[curves] Distribution-ready optimized code

Mike Hamburg mike at shiftleft.org
Thu Mar 19 06:15:18 PDT 2015

I really wish C were a good option here.

I was trying to get C working with vectorization hints when that's 
possible, and intrinsics/asm when it isn't.  Unfortunately, the current 
clang can't vectorize its way out of a paper bag, and GCC isn't much 
better.  So I've had to fall back to extensions and intrinsics a lot.  
But if there were some set of carefully written constructs that would 
make most of the things that need to be fast, fast, then it would lessen 
the amount of hairy, processor specific code to deal with the rest.

If anyone has tips for making fast platform-independent C code, though, 
I'm all ears.  Or a competitive numerics library for C++.

Or maybe I should try FORTRAN?

-- Mike

On 3/18/2015 10:53 PM, Samuel Neves wrote:
> Suppose you have some amazing new CPU-specific code for your favorite field, curve, key exchange, or whatever. How do
> you distribute it in a way that minimizes its user's effort to integrate it in their own applications (presumably in C
> or via some FFI interface)?
> As I see it, there are 4 possible approaches:
> 1. Distribute the assembly. This is the obvious reply, and arguably the best. Nevertheless, this option leaves something
> to be desired:
>    - ABIs / calling conventions vary between operating systems and/or languages, e.g., SysV ABI vs Windows ABI, . This
> requires either preprocessor usage or some sort of trampoline (e.g., https://github.com/floodyberry/asm-opt) to adjust
> parameters to the implemented convention.
>   - Syntaxes also vary, e.g., Intel vs AT&T x86 syntax, Plan9 assembler syntax, etc. This either requires a single
> assembler that works with all syntaxes, or distributing multiple versions of the same function.
> 2. Heavy preprocessor use / code generator. This is the OpenSSL approach, using Perl scripts to output suitable assembly
> for the relevant platform. Crypto++ does something similar, but abuses the C preprocessor for this instead. This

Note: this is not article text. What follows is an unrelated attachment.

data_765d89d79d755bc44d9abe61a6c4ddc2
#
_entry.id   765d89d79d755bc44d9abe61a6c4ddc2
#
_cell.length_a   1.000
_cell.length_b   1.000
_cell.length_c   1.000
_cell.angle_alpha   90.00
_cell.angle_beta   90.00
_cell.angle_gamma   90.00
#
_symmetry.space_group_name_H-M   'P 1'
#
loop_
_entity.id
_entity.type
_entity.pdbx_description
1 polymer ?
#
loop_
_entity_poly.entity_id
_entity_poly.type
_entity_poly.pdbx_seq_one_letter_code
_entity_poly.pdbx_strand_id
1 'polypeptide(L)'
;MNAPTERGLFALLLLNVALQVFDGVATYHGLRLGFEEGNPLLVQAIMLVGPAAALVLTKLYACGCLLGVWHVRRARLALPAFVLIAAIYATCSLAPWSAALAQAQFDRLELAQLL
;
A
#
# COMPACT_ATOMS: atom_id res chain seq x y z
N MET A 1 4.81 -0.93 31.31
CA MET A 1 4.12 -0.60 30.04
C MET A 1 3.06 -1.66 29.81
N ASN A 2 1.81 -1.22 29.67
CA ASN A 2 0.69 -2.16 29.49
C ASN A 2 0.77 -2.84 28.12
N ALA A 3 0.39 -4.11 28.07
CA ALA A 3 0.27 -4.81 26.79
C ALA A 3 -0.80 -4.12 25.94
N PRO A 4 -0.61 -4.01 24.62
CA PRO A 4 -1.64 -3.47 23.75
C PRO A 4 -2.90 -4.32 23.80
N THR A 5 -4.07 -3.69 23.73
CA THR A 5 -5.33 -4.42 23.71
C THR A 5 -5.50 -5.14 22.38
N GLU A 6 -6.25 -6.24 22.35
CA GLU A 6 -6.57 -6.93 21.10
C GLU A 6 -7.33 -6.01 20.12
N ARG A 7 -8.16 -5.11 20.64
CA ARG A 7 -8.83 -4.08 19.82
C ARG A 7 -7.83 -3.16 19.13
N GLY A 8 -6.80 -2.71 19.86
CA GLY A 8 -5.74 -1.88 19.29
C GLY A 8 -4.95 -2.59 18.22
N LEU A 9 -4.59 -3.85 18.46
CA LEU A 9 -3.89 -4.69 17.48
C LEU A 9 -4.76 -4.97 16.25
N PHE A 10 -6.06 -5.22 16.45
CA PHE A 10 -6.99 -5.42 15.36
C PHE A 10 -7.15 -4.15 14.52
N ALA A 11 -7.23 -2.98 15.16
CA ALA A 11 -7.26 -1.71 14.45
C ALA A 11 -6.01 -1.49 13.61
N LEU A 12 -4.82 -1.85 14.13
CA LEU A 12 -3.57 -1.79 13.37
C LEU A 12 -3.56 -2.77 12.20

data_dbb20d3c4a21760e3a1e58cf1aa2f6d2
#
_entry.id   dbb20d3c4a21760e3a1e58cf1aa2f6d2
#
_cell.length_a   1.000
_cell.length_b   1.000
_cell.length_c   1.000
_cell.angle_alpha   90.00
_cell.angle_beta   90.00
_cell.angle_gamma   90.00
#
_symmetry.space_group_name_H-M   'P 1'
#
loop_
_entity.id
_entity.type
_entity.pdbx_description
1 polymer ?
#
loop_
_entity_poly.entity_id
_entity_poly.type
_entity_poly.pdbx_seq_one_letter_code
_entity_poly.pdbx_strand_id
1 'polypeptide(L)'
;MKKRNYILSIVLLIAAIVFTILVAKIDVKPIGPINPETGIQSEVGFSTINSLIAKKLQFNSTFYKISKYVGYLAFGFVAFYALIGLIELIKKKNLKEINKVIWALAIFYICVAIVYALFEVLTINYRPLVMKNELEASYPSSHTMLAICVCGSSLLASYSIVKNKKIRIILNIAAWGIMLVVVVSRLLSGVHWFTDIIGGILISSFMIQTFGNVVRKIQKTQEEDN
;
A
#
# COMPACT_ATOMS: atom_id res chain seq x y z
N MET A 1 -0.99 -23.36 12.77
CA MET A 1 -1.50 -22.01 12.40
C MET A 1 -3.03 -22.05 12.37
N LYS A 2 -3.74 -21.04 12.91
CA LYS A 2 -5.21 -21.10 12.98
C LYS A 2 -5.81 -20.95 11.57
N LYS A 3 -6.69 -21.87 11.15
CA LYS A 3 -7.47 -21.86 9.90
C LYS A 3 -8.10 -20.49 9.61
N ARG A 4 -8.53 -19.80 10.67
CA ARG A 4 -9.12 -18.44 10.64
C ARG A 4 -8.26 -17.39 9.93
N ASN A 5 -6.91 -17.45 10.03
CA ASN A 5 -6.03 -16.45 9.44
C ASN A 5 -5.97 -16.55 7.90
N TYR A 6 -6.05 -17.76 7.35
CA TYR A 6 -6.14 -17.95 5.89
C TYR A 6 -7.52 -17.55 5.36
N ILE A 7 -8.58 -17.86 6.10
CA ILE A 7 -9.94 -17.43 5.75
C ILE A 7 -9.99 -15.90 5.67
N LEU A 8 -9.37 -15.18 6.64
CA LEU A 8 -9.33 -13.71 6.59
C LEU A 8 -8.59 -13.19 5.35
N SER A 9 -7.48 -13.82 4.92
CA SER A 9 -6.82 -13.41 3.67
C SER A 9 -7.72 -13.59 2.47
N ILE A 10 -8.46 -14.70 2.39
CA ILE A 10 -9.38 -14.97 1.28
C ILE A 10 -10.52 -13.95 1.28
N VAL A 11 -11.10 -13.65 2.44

> approach is not too bad, but it easily makes the code unreadable when supporting multiple instruction sets, platforms,
> or other optionals. And may require fluency in some otherwise unnecessary language.
> 3. Use compiler intrinsics. This is not always practical, since some instructions do not have suitable compiler
> intrinsics to take advantage of. When it is, however, it is still problematic for anything more than prototyping:
> performance is wildly dependent on the compiler, version, and switches used. In some cases the compiler does not even
> support the intrinsics. This is OK when the user can control these, but that is not always the case.
> 4. Use a "smart" assembler. This is an assembler that is slightly higher level, and acts as a middle-ground between 1-2
> and 3. Besides automatic register allocation, such tools may also easily accommodate things like syntax and ABI if
> necessary. Examples of what I'm thinking here are qhasm (http://cr.yp.to/qhasm.html) or PeachPy
> (https://bitbucket.org/MDukhan/peachpy). I like this approach, but the current tools are prototypes at best, and
> therefore are not exactly suitable for distribution in their current state.
> So what do you guys think? Are there other options I failed to list here? Which do you like best?
> Best regards,
> Samuel Neves
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